Without letting the Clacks know about it immediately, Donna and Jim got in touch with Muskopf and emailed their neighborhood association, asking for donations for the French horn. Several of the neighbors had already donated to the memorials set up in Adam’s name to the vocal music boosters and the band boosters at Williamsville High School, but they also donated their money for the French horn.
Their other neighbor Tim Fliege was a musician, and he took on the search and pricing for the right instrument. Within two weeks, the neighborhood had raised $2,700 which was enough to buy a new double French horn from Boyd Music in Jacksonville — which the store sold at cost, meaning they chose not to profit from the sale of the horn.
When the Clacks found out what their neighbors were up to, they were stunned.
“We were just overwhelmed when they came up and talked with us about what they had done and presented the horn,” Gary said. “It’s a beautiful instrument.”
They also had the three valve caps engraved. The first has Adam’s name, the second has WHS for Williamsville High School, and the third has “Luke 8:15” which is the last verse of the parable of the wheat: “But the seed on good soil stands for those with a noble and good heart, who hear the word, retain it, and by persevering produce a crop.”
The verse was Adam’s confirmation quote. It’s also the one that will be engraved on his tombstone.
Dylan Hembrough first met Adam in the fifth grade, and they quickly became best friends. They sat next to each other everywhere. They were on the same bus route. They were in literary club and cross country together. They both also played the French horn.
“Dylan and Adam, they were either talking on their phone, texting or talking at school,” Terry said. “They were like brothers.”
With their close relationship, it only made sense to Muskopf that Dylan would be the first student to play this new instrument engraved with his best friend’s memory.
“It’s the most meaningful to him because of his close relationship with Adam,” Muskopf said. “To me it was the obvious choice to be the first person to play the horn.”
When Dylan received the horn, he had no idea it was going to happen. He and his parents were invited to the Clacks’ house at 5:30 p.m. Aug. 16. Figuring that it was another memorial for Adam, Dylan half expected his other friends to be there.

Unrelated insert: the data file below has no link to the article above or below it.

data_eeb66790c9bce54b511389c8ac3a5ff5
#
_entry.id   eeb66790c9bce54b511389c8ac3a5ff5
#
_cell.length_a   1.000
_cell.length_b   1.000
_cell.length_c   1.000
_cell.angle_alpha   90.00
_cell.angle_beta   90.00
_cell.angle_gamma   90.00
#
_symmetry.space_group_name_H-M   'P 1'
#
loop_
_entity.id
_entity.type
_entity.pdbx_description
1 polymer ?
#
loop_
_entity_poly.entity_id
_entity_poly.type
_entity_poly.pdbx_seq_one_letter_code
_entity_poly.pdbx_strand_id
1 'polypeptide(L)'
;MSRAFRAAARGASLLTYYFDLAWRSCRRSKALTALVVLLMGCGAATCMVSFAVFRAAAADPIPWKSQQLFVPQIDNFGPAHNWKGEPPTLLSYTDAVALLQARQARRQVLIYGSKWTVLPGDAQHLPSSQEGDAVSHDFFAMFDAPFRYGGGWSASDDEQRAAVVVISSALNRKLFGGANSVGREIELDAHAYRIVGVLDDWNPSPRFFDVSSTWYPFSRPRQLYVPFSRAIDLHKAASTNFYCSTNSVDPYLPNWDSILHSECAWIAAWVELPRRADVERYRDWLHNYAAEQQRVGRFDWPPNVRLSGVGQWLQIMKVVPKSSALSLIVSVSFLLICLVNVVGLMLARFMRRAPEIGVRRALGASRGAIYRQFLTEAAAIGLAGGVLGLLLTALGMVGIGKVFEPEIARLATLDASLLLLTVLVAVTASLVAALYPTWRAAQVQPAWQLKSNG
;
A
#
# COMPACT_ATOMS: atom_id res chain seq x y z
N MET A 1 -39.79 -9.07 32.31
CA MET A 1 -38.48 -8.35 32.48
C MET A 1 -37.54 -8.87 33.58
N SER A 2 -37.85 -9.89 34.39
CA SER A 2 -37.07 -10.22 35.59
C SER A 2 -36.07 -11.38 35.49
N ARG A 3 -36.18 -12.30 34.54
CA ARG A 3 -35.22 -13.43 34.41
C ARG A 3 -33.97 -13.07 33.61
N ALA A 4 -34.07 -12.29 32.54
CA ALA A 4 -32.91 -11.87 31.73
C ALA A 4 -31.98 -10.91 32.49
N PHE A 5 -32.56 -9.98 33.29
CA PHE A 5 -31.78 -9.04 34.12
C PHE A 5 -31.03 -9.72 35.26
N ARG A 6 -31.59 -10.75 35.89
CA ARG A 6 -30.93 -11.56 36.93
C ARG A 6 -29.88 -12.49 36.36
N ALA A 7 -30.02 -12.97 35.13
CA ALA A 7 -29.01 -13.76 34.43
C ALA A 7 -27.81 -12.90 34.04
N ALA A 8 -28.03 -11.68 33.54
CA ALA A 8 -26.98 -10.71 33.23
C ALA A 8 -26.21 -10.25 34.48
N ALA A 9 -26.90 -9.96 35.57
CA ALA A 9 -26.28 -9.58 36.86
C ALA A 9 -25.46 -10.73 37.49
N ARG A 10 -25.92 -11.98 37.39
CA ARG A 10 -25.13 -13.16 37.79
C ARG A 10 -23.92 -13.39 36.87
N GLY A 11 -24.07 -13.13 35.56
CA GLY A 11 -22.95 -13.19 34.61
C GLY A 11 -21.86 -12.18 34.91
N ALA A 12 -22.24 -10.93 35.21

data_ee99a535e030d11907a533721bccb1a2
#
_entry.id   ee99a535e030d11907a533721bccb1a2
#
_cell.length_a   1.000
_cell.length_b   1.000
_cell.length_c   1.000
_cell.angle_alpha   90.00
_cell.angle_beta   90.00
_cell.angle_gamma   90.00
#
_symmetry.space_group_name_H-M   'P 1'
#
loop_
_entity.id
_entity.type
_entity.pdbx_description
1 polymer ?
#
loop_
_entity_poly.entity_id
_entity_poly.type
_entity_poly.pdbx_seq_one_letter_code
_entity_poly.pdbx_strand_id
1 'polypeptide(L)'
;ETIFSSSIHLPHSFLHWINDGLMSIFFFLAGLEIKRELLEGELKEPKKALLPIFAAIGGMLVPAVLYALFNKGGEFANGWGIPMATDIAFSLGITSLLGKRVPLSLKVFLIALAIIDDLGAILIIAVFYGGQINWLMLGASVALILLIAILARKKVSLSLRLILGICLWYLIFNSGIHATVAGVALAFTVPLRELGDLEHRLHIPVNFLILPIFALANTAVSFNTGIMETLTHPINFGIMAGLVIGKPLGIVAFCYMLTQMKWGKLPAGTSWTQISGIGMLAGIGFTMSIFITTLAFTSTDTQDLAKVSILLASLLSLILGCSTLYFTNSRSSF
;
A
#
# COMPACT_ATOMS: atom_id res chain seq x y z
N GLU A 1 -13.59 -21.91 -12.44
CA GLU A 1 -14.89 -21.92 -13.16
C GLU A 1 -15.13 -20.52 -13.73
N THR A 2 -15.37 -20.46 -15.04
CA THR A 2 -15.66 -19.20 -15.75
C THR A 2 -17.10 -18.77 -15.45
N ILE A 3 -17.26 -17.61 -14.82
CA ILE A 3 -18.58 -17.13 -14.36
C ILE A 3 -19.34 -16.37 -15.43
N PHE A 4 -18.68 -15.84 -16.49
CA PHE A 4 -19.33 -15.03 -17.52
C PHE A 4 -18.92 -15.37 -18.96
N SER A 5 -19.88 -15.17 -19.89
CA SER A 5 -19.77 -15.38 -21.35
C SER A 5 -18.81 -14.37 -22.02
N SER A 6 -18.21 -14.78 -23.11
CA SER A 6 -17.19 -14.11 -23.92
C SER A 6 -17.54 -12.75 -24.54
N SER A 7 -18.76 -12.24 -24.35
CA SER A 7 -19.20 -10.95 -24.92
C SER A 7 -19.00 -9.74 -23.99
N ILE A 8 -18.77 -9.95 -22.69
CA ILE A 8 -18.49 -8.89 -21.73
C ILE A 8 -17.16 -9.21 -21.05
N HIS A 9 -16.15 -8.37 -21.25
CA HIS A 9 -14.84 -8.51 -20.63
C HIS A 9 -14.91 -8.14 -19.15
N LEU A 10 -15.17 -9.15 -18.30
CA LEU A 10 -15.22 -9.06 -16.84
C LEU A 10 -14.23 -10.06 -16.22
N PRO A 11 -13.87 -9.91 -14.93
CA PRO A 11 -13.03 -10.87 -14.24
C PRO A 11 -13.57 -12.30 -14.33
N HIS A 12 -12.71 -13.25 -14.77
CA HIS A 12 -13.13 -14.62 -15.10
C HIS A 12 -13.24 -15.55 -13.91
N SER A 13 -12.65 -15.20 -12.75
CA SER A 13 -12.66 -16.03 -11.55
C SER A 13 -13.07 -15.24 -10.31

At the Clacks’ home, Muskopf and the neighbors and the Clack family presented Dylan with the horn. He was so surprised at first, but he immediately took the instrument and played a scale for everyone there.
Now that the news has finally sunk in, Dylan said he feels honored to be the first one to get to play it.
?(I’m) very grateful — grateful that I was chosen and that I had the time that I did to spend with Adam,” he said. “I feel really honored.”
Adam’s sudden death has meant adjusting for everyone in his life.
For Dylan, it means having to adjust to the fact that his best friend won’t get to experience high school with him. He’s visited Adam’s gravesite a few times since the funeral, and the headstone will be installed near Dylan’s birthday in a week. He’s already made plans to visit Adam’s grave on his birthday “because if he was still alive, he would have definitely been invited.”
“I think about him a lot because I have a lot of time to,” Dylan said. “He would have been in most if not all of my classes.”
Muskopf hasn’t had a lot of time to think about Adam’s death, but there are moments every so often when the loss hits him. Like in the first hour on the first day of school. He looked over and realized that Adam wasn’t sitting next to Dylan in band, like he had throughout junior high.
“But there will be moments when you just kind of feel something ... just little moments in the day when you’re reminded something’s missing,” he said. “I don’t think it’s something I’m ever going to forget about in terms of losing such a great student.”
For Gary and Terry, it means moving forward one day at a time with their children Nathan and Chelsea. As devout Christians, they’ve lost the near presence of Adam, but they will be reunited with him in heaven.
The response they’ve received from their community in the wake of Adam’s death has helped.
“I hope you never experience this kind of response from the community for the reason we have, but it should make us all feel good to know just what people are made of,” Gary said. “It’s been very powerful for us.”
Source: The (Springfield) State Journal-Register, https://bit.ly/2LQlhrV
Information from: The State Journal-Register, http://www.sj-r.com